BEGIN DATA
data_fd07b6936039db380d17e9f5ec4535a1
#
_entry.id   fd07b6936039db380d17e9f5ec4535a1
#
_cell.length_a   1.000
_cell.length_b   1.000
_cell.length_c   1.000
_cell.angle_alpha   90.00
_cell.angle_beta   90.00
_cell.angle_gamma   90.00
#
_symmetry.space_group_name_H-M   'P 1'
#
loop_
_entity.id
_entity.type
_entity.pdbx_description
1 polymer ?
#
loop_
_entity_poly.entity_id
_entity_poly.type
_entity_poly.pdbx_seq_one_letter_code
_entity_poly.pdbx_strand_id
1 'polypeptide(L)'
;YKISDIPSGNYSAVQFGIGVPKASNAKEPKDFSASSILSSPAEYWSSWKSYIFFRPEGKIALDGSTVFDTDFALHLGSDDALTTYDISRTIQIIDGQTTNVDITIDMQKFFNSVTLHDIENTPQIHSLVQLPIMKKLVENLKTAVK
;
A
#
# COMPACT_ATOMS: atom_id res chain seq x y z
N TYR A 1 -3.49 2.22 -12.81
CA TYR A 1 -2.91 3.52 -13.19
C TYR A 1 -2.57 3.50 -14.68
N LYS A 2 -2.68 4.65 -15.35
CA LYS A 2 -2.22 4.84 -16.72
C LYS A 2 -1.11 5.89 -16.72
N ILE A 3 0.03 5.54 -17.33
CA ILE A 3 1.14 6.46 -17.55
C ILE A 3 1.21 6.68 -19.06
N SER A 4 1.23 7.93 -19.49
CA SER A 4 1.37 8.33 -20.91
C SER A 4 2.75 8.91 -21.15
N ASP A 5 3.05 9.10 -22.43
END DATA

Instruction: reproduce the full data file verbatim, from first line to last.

data_fd07b6936039db380d17e9f5ec4535a1
#
_entry.id   fd07b6936039db380d17e9f5ec4535a1
#
_cell.length_a   1.000
_cell.length_b   1.000
_cell.length_c   1.000
_cell.angle_alpha   90.00
_cell.angle_beta   90.00
_cell.angle_gamma   90.00
#
_symmetry.space_group_name_H-M   'P 1'
#
loop_
_entity.id
_entity.type
_entity.pdbx_description
1 polymer ?
#
loop_
_entity_poly.entity_id
_entity_poly.type
_entity_poly.pdbx_seq_one_letter_code
_entity_poly.pdbx_strand_id
1 'polypeptide(L)'
;YKISDIPSGNYSAVQFGIGVPKASNAKEPKDFSASSILSSPAEYWSSWKSYIFFRPEGKIALDGSTVFDTDFALHLGSDDALTTYDISRTIQIIDGQTTNVDITIDMQKFFNSVTLHDIENTPQIHSLVQLPIMKKLVENLKTAVK
;
A
#
# COMPACT_ATOMS: atom_id res chain seq x y z
N TYR A 1 -3.49 2.22 -12.81
CA TYR A 1 -2.91 3.52 -13.19
C TYR A 1 -2.57 3.50 -14.68
N LYS A 2 -2.68 4.65 -15.35
CA LYS A 2 -2.22 4.84 -16.72
C LYS A 2 -1.11 5.89 -16.72
N ILE A 3 0.03 5.54 -17.33
CA ILE A 3 1.14 6.46 -17.55
C ILE A 3 1.21 6.68 -19.06
N SER A 4 1.23 7.93 -19.49
CA SER A 4 1.37 8.33 -20.91
C SER A 4 2.75 8.91 -21.15
N ASP A 5 3.05 9.10 -22.43